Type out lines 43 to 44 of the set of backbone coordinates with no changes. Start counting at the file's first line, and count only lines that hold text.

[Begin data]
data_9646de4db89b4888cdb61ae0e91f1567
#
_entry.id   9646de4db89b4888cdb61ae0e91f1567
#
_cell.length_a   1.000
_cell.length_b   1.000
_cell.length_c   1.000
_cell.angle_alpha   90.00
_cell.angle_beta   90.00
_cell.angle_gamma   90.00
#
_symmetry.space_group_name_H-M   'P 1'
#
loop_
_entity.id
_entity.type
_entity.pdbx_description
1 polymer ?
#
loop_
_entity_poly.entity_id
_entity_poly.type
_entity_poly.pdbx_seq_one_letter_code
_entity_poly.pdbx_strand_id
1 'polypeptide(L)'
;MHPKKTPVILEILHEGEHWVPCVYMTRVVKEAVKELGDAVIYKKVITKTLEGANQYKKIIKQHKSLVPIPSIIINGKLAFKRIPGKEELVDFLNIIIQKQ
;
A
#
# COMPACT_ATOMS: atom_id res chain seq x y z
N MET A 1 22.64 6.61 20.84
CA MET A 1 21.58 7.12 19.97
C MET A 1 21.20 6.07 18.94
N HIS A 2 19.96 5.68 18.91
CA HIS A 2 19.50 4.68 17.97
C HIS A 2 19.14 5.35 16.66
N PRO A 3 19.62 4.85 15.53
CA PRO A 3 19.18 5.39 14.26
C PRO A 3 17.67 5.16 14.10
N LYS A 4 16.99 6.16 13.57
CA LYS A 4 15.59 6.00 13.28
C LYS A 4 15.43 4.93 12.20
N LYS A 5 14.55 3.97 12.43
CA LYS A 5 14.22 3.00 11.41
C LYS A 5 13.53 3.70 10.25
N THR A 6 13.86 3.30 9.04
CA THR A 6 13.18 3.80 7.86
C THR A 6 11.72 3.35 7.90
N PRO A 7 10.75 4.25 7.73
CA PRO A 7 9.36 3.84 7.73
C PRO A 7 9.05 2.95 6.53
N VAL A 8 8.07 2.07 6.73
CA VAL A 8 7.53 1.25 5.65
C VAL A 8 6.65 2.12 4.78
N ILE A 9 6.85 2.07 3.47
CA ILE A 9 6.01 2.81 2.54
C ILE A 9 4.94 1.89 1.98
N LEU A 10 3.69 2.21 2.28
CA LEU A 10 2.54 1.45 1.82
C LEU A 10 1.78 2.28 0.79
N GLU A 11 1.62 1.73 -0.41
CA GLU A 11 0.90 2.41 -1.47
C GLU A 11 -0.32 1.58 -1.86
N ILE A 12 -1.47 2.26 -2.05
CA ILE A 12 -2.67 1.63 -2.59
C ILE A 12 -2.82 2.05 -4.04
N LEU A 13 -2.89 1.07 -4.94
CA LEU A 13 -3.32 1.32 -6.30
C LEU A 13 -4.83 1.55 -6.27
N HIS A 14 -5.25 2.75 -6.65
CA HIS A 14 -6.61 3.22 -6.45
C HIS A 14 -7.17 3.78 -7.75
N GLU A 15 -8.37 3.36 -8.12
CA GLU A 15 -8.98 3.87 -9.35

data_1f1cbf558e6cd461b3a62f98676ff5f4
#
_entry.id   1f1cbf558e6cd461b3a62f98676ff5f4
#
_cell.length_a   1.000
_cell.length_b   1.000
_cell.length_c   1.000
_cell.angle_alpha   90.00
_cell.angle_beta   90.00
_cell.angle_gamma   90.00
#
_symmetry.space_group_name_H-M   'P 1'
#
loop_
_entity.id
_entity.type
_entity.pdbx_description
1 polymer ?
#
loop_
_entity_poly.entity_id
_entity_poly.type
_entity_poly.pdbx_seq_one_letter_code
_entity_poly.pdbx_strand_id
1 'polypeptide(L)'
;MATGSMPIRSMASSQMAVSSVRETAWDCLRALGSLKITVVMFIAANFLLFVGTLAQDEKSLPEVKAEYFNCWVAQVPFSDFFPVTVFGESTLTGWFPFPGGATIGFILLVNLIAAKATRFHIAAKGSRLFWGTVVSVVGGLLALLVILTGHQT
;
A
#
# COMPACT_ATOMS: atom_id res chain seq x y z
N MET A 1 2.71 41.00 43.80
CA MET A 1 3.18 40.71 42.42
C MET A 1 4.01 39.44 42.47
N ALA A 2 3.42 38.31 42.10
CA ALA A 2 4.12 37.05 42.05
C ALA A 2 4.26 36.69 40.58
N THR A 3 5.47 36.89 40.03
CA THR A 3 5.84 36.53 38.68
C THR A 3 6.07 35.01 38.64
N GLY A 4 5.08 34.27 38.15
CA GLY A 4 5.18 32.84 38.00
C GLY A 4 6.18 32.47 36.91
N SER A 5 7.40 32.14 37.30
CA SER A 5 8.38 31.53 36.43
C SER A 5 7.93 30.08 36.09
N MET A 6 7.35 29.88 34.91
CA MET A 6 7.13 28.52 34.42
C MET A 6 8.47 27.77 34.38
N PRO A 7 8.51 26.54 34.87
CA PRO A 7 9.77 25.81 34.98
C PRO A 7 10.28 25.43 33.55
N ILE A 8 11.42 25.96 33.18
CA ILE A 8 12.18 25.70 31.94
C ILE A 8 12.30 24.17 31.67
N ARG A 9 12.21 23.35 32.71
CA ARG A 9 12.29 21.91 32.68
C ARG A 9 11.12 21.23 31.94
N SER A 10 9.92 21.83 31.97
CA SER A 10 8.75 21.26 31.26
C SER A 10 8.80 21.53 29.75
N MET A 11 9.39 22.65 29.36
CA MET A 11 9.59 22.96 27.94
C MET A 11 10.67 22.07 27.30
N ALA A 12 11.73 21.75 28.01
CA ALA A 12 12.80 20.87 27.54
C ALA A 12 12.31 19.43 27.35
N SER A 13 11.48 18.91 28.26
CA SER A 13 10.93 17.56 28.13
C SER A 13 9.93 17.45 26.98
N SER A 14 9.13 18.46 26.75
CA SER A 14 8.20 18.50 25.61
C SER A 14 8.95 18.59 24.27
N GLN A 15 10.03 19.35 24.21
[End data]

N LYS A 5 14.55 3.97 12.43
CA LYS A 5 14.22 3.00 11.41